Read the full story at NBC Chicago.
Hundreds of spectators attending the 41st Chess Olympiad in Tromsø, Norway, and countless others watching live TV coverage on Norway’s state broadcaster, reacted with shock after Kurt Meier, 67, a Swiss-born member of the Seychelles team, collapsed on Thursday afternoon, during his final match of the marathon two-week contest. Despite immediate medical attention at the scene he died later in hospital.
Hours later, a player from Uzbekistan who has not yet been named was found dead in his hotel room in central Tromsø. Norwegian police and the event’s organisers said on Friday they were not treating the deaths as suspicious.
“We regard these as tragic but natural deaths,” said Jarle Heitmann, a spokesman for the Chess Olympiad. “When so many people are gathered for such a long time, these things can happen.”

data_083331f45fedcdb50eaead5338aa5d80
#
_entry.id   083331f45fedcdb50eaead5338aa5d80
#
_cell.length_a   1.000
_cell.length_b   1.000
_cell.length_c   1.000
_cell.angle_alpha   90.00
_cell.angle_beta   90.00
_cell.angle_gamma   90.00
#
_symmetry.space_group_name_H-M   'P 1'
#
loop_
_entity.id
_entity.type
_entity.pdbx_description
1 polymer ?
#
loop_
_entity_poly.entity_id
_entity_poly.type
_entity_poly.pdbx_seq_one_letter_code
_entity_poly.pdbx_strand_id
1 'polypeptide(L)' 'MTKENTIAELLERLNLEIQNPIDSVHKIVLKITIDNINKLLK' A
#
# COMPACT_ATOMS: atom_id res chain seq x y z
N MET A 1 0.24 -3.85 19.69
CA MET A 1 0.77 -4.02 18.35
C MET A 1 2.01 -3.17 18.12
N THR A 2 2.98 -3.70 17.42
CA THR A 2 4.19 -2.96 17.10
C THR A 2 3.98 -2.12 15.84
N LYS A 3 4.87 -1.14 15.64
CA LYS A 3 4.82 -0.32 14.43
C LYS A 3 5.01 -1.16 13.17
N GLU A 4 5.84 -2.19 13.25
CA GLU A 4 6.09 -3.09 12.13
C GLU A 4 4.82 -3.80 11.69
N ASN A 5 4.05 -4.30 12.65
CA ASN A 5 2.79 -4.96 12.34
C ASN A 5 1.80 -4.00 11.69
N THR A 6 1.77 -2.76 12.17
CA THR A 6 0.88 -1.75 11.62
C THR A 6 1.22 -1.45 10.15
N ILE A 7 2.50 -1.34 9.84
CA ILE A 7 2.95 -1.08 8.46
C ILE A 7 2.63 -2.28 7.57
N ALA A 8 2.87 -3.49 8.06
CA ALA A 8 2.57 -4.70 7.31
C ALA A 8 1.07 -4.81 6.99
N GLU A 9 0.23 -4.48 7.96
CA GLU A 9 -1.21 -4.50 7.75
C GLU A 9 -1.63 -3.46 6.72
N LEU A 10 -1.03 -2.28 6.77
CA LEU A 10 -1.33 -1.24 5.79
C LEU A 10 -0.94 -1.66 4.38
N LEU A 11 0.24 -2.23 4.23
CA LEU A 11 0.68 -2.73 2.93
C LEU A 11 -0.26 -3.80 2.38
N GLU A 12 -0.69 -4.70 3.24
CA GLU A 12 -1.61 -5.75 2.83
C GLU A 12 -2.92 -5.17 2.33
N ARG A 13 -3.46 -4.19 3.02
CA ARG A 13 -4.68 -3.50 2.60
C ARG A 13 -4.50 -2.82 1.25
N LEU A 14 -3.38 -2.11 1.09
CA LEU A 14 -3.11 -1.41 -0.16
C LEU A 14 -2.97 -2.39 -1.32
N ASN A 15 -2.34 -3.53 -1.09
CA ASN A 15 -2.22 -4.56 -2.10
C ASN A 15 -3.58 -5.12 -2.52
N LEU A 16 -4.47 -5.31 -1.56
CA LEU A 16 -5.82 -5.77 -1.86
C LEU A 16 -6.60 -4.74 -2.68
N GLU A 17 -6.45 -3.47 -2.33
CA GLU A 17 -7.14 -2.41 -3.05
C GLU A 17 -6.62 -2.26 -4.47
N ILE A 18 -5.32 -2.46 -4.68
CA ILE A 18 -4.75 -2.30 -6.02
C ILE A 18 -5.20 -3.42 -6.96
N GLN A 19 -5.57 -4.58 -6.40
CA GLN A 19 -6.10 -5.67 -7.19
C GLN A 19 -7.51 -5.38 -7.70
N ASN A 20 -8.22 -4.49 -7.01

The Olympiad involved 1,800 competitors from 174 countries, accompanied by more than 1,000 coaches, delegates and fans.
Read the full story at TheGuardian.com.
Okay, it has nothing to do with politics, Liberals or the usual stuff, but we just couldn’t resist.
A Southern Cross measuring 30 feet by 22 feet is flying high above Mile Marker 134 on busy Interstate 95 in Virginia on private property. The group Virginia Flaggers says on its website that it raised the flag on an 82-foot flag pole on May 31 in a small, private ceremony that included a Confederate Color Guard and rifle salute.
The Flaggers group was formed a few years ago after the Virginia Museum of Fine Arts in Richmond removed Confederate flags from the Confederate memorial chapel on its grounds, and the city of Lexington banned the standards from city light poles. Group members are frustrated by what they see as political correctness run amok, and they frequently bring their banners to protest at sites where flags have been removed.